Home Lifestyle How Wildwood Became an Architectural Wonder

How Wildwood Became an Architectural Wonder

by Abby Montanez
wildwood architecture

Growing up, I would vacation in Wildwood every summer. This follows a long-standing tradition on my mom’s side, whose family paid the seaside town a yearly visit dating back to the ‘60s. The week-long trip would be to the same hotel they originally stayed at, the Pan American. This is just one of the areas famed “Doo Wop” structures. Even to this day, much of the architecture in Wildwood is rooted in the past and the future all at once. 

Wilbert Morey, of Morey’s Piers and 30 other notable local attractions, brought this retro style to the Jersey shore in the 1960s. It’s been said that he was inspired by the Googie modern motels in Miami Beach. Picture the Fontainebleau, for example. 

Googie architecture originated in Southern California after World War II when space-age fantasies were prominent. You might be more familiar with the style from the animated sitcom, “The Jetsons.” The bold, vibrant colors. The upswept roofs. Daring, geometric shapes. Over-the-top signage. 

In Wildwood, some buildings resemble the likes of flying saucers and boomerangs. There are candy-colored gas stations, motels and ice cream shops. As a kid, it felt like stepping back in time. As an adult, it’s a reminder that this New Jersey town is perhaps the best remaining example of Googie modernist architecture on the East Coast.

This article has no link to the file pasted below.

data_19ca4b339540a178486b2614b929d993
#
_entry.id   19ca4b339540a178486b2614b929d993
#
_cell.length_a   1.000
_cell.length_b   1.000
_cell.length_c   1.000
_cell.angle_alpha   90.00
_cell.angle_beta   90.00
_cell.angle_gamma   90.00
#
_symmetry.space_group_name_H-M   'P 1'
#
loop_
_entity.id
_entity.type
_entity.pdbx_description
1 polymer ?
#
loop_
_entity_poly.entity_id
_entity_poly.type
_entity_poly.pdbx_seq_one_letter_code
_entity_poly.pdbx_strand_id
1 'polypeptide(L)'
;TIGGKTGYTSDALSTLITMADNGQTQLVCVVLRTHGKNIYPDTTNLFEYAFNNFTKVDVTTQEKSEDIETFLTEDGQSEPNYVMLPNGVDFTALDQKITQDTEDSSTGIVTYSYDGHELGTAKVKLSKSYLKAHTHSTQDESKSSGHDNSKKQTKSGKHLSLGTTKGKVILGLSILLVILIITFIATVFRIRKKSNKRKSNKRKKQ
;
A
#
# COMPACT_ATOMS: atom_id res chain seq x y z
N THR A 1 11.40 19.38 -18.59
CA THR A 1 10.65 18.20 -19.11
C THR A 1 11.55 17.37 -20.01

While it’s been over a decade since I last visited, even then I could recall some of the older buildings that have given way to developments. It might not be all it was once in its heyday, but below are a few of my favorite photos that encapsulate this New Jersey treasure. 

Admiring the “Doo Wop” Architecture of Wildwood

1. Starlux Hotel

2. Wawa on Rio Grande

3. Gold Crest Hotel

4. Kohr Bros. Frozen Custard

5. Pan American Hotel

6. Aquarius Oceanfront Inn

7. Panoramic Motel & Apartments

8. Chateau Bleu Motel

9. Lollipop Motel

10. Royal Court Motel

Main image by David Mark 

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